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Grading Guerrero, Part 1 - The Crosstown Cup

UCLA's Crosstown Cup victory this season marked its second win in the past three years, but how has UCLA fared in the competition in the 13 years that Dan Guerrero has been in charge of the program?

Stephen Dunn/Getty Images

"Achieving head-to-head excellence over our crosstown rival is what this friendly yet competitive endeavor is all about. I am extremely proud of our UCLA student-athletes and coaches for the hard work and dedication it took to help us capture the SoCal BMW Crosstown Cup. Congratulations to all on a job well-done, and Go Bruins!"  - Dan Guerrero

As I reported in May, UCLA won the 2014-15 Crosstown Cup competition. The final score was closer than expected considering the fact that the Bruins jumped out to an 80-20 lead before results from spring sports fell heavily in favor of USC.

UCLA Athletics announced the triumph as soon as the Trojans were eliminated from the NCAA Women's Tennis tournament. Although the possibility of a tie still existed depending on the outcome of the baseball season, the Bruins held the tiebreaker and therefore wasted no time in declaring victory.

Dan Guerrero's statement about the Crosstown Cup triumph was standard fare: it mentioned the sponsors of the Cup and acknowledged the accomplishments of UCLA's student-athletes and coaches. It also stressed the importance of "achieving head-to-head excellence over our crosstown rival." What it failed to mention, however, is how rarely UCLA has managed to win the competition.

The table below shows the results of the Crosstown Cup competition since its inception in 2001. Originally the competition was called the Lexus Gauntlet, but as the sponsorship has changed or lapsed, the name has changed accordingly. And as you will surmise from the scores, the scoring system has changed over the years as well.

In the first two years of the competition, the score was tied at the end of the athletic season, so tiebreakers came into play. In 2001-02, the winner was determined by the first tiebreaker: regular season head-to-head wins; in 2002-03, the winner was decided by the second tiebreaker: postseason head-to-head wins.

2001-02 USC 55 - 55
2002-03 UCLA 55 - 55
2003-04 USC 57.5 - 52.5
2004-05 UCLA 67.5 - 42.5
2005-06 USC 60 - 50
2006-07 UCLA 72.5 - 37.5
2007-08 USC 67.5 - 42.5
2008-09 USC 65 - 45
2009-10 USC 65 - 45
2010-11 USC 72.5 - 37.5
2011-12 USC 62.5 - 47.5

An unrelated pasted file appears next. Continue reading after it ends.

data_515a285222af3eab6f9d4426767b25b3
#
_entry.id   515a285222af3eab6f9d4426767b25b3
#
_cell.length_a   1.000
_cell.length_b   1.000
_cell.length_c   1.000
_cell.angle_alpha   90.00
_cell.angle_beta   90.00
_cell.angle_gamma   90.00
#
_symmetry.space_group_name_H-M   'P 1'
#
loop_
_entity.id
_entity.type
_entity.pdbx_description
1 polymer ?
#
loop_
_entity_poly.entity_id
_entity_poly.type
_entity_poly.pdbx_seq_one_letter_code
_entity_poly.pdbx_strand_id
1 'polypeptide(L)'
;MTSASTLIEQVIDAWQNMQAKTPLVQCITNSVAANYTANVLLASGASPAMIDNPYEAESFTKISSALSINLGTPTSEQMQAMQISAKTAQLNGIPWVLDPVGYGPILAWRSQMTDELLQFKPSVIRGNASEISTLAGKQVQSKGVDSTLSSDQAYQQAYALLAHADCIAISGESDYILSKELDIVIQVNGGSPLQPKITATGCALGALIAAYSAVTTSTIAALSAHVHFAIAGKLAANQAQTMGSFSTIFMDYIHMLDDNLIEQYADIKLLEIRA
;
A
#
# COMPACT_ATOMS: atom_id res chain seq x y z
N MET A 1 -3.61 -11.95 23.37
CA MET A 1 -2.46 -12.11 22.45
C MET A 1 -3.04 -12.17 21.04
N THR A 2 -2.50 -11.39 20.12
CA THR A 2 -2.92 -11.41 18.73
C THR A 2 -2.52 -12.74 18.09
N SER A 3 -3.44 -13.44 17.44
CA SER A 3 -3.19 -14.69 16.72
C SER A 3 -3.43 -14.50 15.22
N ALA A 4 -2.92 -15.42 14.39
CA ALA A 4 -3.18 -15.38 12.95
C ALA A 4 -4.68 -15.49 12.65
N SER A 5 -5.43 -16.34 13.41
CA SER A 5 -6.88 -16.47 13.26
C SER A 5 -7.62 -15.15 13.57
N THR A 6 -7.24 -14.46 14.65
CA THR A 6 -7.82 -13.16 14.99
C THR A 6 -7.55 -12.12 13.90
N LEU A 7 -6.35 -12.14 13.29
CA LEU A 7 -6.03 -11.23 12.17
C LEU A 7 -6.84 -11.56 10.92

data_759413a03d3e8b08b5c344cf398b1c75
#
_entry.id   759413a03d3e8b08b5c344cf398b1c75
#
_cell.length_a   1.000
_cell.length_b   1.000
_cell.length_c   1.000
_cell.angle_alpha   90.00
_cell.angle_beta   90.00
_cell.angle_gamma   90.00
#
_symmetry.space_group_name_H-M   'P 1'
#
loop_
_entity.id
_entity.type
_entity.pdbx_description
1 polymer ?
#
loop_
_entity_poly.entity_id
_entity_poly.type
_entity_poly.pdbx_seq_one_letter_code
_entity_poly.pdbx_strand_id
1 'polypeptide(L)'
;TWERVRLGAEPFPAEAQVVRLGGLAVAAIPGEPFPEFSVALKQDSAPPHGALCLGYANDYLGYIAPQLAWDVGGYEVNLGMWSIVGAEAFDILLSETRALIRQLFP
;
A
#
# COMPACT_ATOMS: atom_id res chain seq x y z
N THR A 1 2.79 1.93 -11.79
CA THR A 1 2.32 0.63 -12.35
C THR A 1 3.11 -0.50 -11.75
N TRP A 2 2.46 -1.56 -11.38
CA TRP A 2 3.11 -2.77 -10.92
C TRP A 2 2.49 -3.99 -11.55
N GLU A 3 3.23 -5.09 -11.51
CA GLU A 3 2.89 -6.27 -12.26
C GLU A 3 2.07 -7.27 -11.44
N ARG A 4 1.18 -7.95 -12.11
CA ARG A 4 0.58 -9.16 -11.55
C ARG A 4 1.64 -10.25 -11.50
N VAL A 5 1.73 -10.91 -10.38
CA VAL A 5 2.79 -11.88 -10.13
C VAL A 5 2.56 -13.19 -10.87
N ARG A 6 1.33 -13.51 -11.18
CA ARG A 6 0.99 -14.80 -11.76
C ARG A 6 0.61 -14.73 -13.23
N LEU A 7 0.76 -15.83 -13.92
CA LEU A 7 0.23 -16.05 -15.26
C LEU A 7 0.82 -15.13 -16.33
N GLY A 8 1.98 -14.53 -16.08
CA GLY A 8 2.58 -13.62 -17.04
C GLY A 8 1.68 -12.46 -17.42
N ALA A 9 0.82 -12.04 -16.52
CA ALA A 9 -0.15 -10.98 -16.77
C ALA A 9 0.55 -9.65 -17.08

2012-13 UCLA 65 - 50
2013-14 USC 60 - 55
2014-15 UCLA 95 - 85

As the table shows, UCLA has won the Crosstown Cup just five times in 14 seasons. Since Dan Guerrero became UCLA's AD in 2002, he bears no responsibility for the first of the Bruins' nine losses, but by the same token, he probably deserves very little credit for UCLA's victory in 2002-03 given that he'd had little impact on the program at that point.

However, so that there can be no accusations that I am treating Guerrero unfairly in this analysis, giving him full credit for the victory in his first year leaves him with a record of 5-8 in the competition, corresponding to a .385 winning percentage. To put that into perspective, one of the most irrelevant programs I can think of--USC basketball--has a .396 winning percentage over the last three seasons. Or perhaps it's more appropriate to use an example from baseball, Dan Guerrero's own sport. The most pathetic team in Major League Baseball last season was the Arizona Diamondbacks, yet they managed a .395 winning percentage.

Compiling Dan Guerrero's Crosstown Cup win-loss record and calculating his winning percentage is an objective exercise. Evaluating his performance on the basis of those facts is subjective, however. Some supporters might judge a .500 winning percentage against USC as a success, whereas I'd be inclined to rate that result as mediocre at best. In my opinion, "just keeping up with USC" shouldn't be considered an acceptable performance. But in the interest of diminishing the impact of my bias in this evaluation, I'll assign a C grade to a winning percentage of .500.

Based on that standard, UCLA's victory in the Crosstown Cup this season raises Dan Guerrero's 13 year Crosstown Cup grade to a D.

Considering the fact that I've given Guerrero full credit for the Crosstown Cup win in his first season in charge, his woeful results in the competition since then put his D grade closer to an F than a C, in my estimation.

Again, grading is subjective, so I've added a poll to give the Bruins Nation community the opportunity to evaluate Dan Guerrero's performance in the Crosstown Cup. Please limit your evaluation to Crosstown Cup results only, and share your thoughts in the comments section.